"So...for the sake of asking, just how much of the scientific and historical community knows about these?" At this point, I'll admit, I had grabbed a few of the plans. I figured that, if this was going where I thought it was going, there was probably some buff out there that would pay a veritable king's ransom for even just one of these.
"Quite a few, surprisingly, it's the kind of thing that one could find out with enough research...the catch, however, is that a lot of people would rather just pretend that it didn't happen. I mean, there's a few people who've tried to bring it more into public light, a few attempts to publish essays based on Minovsky's under-studied ideas, even a few campaigns to try and give some of these ideas more research, maybe try to actually make them work. Of course, for every one of these attempts there's a good ten or twenty other people waiting to bury the legacy all over again."
Market a bit smaller than I would have cared for, but, at least it meant there was still a demand for these things.
"So...are there any other of these plans out there?"
"One or two pop up here and there, but to date, this is still the largest single collection of them known to man."
"I see," I muttered, slipping a few of the plans under my shirt. If these things were really as rare, and had as much of a following as he was saying, I could probably use them to kick back for a much-needed vacation (hopefully one long enough that, when I got back, the OYW memorials would all be up and covered.)
Talk about a lucky grab, huh? But I'm getting ahead of things again.
Anyways, flash forward another few days, I've just returned, and I'm now severely worn out from the trip. On the plus-side, the photos and article have been sent in, so all I can do now is bide my time until the paychecks arrive. Well, that, and figure out the best way to sell off these new acquisitions.
First thing to do, it seemed, would be to get a look at what I grabbed, so I could get an idea of just what I'd be trying to get some of these people to buy.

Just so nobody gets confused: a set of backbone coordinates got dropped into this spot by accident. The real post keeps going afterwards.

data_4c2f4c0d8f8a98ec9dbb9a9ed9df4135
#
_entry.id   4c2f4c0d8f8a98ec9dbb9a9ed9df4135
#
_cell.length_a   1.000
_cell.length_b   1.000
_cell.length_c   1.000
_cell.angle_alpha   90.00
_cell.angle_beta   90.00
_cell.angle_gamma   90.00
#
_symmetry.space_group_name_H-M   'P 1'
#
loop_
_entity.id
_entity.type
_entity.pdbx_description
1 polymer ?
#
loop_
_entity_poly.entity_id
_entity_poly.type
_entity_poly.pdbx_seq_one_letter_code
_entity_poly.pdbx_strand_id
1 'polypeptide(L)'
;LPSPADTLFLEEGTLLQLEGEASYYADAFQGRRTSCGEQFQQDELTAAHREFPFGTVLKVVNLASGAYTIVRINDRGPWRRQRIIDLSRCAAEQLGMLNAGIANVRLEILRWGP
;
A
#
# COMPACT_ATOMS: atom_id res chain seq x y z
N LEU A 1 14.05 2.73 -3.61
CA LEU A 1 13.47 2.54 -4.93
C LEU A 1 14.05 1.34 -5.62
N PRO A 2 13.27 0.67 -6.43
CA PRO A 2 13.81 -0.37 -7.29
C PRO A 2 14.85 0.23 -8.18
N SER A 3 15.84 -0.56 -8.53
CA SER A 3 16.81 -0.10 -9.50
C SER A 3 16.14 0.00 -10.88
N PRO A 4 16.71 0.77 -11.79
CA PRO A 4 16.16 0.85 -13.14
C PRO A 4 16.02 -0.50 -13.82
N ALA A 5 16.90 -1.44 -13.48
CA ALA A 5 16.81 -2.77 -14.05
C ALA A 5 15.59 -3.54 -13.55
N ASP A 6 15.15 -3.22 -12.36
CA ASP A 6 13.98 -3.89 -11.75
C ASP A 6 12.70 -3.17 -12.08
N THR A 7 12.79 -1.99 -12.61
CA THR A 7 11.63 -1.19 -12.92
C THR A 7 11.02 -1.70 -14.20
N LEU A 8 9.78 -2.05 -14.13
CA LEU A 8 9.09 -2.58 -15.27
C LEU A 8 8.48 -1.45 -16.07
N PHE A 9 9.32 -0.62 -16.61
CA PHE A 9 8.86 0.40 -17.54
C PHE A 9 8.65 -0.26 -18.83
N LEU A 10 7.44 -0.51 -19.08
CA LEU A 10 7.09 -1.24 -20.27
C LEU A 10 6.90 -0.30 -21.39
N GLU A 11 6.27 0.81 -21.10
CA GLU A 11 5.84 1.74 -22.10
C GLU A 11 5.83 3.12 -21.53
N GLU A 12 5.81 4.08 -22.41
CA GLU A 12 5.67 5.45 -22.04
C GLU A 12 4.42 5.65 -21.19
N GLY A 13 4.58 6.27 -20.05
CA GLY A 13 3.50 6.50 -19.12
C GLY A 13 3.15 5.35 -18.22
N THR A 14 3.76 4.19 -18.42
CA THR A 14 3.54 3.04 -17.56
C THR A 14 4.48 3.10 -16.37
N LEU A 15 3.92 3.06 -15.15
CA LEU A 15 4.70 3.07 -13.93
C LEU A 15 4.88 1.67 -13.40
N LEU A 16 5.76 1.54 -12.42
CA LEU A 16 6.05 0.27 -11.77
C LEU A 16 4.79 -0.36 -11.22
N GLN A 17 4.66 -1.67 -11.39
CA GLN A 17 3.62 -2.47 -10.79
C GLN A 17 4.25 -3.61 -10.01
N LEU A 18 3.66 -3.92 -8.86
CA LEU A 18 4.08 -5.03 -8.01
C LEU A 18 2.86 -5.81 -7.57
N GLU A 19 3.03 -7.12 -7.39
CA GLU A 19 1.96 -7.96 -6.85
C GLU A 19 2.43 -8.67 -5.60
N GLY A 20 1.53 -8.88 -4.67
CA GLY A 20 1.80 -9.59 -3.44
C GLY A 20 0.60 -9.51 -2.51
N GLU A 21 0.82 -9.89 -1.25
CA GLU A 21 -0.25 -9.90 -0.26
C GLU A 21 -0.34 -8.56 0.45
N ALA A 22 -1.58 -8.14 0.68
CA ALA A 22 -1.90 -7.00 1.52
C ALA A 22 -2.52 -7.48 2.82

A lot of the stuff was pretty low-grade. A superweapon here, a 'revolutionary colony design' there (his words, not mine,) even some cockamamie piloting system that would allow the mobile suit to perfectly emulate a pilot's movements (...keep dreaming, Yuri.) Then, between giant space cannon number who-knows-what and another one of those 'insert phallic compensation joke here' mobile armors, I found something I wasn't counting on.
At first I just thought it was another one of his many chemistry experiments that were supposed to do anything from make a marble with the force of a nuclear device to a wonder cure-all. Then I noticed the scribbles on the margin. With the badly scrawled 'Zeon Deikun' and repeated use of the phrase 'Newtypes' I realized I was looking at the same recipe Tim was working from earlier.
Now, this is the point where my mind set itself to debating. One could call it an ethical debate, but given it was over plans I'd already swiped with the intent of using them to make a fast buck, I think ethics was planning to just sit this one out. On one hand, this plan alone, like all the others I had, would probably fetch me a good price to just hock. On the other hand, if I chose to hock the others, used the money to pick up the appropriate equipment as lined up here, I could stand to make a new market. I suppose this option would probably be viewed as wrong by most people, but, as we've already gone over, I wasn't exactly in a position to be on the moral high road. So the options were pretty clear: Either take a pay hike for a brief time before getting knocked back to covering more crap (yip-pee!) or sell the rest of the plans and use this one to take up a job which, for lack of a better term, would make me into a glorified drug dealer.
Maybe it was all the One Year War memorials talking, but this choice took almost no active thought.
(Note: For what little it's worth, the choice name of Tim is referring to LSD pioneer, Dr. Timothy Leary.)